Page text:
Digital Spring Cleaning

Do you have Spring fever? Are you craving warmth, sunshine and Bar-B-Qs in the backyard? 

You’re not alone! The shedding of your winter coat for a sundress and flip flops is always a welcomed time of year. And while you may or may not undertake the annual tradition of deep cleaning your house, it may be a good idea this year to sweep out some digital dust.

If you are online in any capacity, chances are your computer & phone could use a good Spring Cleaning. The wider your digital footprint the more opportunities hackers have to access your information and wreak havoc on your life. Cleaning up isn’t just for pure satisfaction, but also for security. 

Even if you are a very organized person (like me) and try to be mindful of what information you put online, there are still some things you could probably sure up and leave behind.

So are you ready for a little Digital Spring Cleaning? Below are some suggestions and tips to get started. (no rubber gloves required)


Delete Old Accounts

This might be one of the most important ones to focus on. If you do nothing else on the list I highly recommend spending some time on this one. So many sites these days require you to set up an account to explore or test out their product. Chances are you have hundreds of accounts out there which means hundreds of chances to be hacked. You may not be able to remember all of them, and that’s okay, but do a little brainstorming and I bet you can come up with a handful of places to start.

If you work online you’ve probably created accounts for multiple sites to test of their products and systems before you decided on one to go with. If you have picked your favorite ___________ (Fill in the blank: accounting, CRM, social media scheduling, email, etc) go ahead and delete your account from the other ones you tested.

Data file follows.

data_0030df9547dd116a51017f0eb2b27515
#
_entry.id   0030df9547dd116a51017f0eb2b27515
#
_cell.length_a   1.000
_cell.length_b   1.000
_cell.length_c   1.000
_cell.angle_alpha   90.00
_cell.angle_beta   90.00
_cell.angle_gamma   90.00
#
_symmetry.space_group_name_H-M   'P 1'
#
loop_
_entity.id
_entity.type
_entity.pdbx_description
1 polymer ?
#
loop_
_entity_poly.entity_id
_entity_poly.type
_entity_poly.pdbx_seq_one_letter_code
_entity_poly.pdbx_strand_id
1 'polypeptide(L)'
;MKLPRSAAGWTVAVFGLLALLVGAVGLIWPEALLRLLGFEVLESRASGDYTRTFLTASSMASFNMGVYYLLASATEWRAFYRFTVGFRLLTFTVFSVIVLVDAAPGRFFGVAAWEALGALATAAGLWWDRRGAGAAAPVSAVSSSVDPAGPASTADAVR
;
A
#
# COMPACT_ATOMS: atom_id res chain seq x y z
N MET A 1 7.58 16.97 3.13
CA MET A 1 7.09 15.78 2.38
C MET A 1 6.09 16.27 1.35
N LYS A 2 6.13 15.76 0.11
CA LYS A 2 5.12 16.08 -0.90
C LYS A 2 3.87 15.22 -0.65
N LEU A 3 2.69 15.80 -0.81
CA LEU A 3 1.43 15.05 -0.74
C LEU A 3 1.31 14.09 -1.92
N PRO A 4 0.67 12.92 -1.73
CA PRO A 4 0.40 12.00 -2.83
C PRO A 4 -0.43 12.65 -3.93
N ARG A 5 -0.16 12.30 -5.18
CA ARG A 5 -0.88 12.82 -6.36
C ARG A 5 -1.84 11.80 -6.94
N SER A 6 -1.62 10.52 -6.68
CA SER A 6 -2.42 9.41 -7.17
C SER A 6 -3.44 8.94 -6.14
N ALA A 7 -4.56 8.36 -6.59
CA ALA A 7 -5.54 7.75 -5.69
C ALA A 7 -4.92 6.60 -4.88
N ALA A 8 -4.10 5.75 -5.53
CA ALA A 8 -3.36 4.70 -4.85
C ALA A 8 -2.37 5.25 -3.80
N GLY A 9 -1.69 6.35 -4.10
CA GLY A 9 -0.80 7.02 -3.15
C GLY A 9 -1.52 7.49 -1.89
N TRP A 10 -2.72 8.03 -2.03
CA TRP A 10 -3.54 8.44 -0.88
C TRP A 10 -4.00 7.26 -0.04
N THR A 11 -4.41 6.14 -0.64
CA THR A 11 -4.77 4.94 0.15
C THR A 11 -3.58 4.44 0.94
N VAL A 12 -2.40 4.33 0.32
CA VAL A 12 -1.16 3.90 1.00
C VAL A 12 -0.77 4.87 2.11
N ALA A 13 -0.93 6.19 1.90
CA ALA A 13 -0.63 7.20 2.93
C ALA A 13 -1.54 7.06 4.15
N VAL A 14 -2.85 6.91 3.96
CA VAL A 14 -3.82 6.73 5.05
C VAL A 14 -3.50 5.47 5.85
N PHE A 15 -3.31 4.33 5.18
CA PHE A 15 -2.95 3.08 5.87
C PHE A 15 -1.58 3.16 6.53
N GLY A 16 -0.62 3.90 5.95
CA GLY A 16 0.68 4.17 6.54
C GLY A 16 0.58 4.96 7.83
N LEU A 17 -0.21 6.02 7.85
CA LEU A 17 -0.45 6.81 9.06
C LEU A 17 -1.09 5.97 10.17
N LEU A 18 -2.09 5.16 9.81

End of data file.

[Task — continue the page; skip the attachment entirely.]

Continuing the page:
It’s going to be harder to remember the ones from 5-15 years ago so it may be helpful to start with more recent accounts and work your way backgrounds.

In writing this article I tried to think back really far to accounts I may have had in high school or college.  I saw something about Myspace pop up in an article, which I haven’t used in over 15 years, but I decided to see if I could retrieve my account information. All it took was my email address to reset my password, login and then promptly delete my account. Even if you don’t remember your login information, with a few extra steps you may be able to access an old profile. (And if you were a big user of AIM back in the day, good news! AIM was discontinued as of Dec 15, 2017 along with all of your data so that is one account you don’t have to worry about. 🙂 )


Unsubscribe from Mailing Lists

I do this frequently, but even I had a few mailing lists that I decided to unsubscribe from recently. If I find myself constantly deleting the emails and never really caring what could be in them, then it’s time to unsubscribe or change the mailing preferences (if that’s an option).

If you’re not quite ready to unsubscribe, there are also services out there like that group all of your subscription emails and allow you to check them once a day cutting down on your inbox notifications. They also make it easy for you to unsubscribe if you decide to do so.


Change/Update Passwords

Do you use the same few passwords for everything? Has is been more than 2 years since you’ve changed/updated/created new passwords?

Well as much as changing passwords is a pain, it’s the best thing you can do to keep your information safe. If nothing else change your passwords for the sites that hold your most sensitive information like your banking login, e-commerce store, email, etc.